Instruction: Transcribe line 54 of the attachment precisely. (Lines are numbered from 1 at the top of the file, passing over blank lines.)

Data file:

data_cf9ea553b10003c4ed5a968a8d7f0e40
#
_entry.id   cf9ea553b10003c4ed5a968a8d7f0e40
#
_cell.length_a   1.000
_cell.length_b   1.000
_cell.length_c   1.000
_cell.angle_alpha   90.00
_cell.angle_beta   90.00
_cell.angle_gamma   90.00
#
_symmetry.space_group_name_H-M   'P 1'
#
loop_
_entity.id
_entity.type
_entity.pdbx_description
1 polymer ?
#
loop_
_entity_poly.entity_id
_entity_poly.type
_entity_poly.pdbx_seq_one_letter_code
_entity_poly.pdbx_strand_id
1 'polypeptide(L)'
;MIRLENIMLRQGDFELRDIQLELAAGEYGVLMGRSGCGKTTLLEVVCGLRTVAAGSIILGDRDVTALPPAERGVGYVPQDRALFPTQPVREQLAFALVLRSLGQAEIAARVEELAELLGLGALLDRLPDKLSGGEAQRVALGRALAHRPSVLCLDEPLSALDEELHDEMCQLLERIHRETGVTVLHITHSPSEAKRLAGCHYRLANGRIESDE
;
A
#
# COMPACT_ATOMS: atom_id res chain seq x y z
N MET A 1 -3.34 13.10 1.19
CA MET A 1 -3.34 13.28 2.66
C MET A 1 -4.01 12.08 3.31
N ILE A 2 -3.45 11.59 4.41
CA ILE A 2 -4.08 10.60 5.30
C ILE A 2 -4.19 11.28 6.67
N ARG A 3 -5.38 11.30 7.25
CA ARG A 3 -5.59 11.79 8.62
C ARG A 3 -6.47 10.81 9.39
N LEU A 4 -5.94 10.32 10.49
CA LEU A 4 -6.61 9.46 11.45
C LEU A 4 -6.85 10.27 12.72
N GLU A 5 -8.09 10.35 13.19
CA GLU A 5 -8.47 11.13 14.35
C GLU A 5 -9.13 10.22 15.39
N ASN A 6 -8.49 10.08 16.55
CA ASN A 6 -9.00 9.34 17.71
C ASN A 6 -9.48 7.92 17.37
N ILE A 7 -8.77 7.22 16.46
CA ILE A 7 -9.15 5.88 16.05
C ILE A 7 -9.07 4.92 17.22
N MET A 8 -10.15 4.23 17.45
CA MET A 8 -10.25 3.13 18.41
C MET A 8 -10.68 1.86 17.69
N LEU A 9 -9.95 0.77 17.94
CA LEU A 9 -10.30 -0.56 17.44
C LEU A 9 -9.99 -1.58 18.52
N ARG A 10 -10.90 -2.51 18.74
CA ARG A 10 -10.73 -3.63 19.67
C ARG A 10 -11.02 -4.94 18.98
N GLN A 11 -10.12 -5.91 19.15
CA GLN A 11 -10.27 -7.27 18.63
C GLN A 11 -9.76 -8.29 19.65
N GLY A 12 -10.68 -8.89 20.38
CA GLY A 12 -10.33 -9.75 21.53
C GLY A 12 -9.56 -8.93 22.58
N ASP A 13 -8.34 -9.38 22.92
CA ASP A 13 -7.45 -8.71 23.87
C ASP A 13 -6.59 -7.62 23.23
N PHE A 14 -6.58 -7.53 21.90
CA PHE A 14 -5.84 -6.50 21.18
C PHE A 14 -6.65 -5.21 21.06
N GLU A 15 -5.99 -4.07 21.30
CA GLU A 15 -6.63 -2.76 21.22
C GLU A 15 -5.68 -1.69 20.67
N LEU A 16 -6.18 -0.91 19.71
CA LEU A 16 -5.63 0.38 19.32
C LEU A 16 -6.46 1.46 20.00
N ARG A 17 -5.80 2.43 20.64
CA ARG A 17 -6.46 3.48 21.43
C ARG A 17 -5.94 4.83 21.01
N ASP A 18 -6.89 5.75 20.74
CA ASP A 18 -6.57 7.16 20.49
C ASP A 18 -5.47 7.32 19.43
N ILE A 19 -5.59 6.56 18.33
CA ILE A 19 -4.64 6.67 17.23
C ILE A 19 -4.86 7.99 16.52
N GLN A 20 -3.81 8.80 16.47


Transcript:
C MET A 8 -10.68 1.86 17.69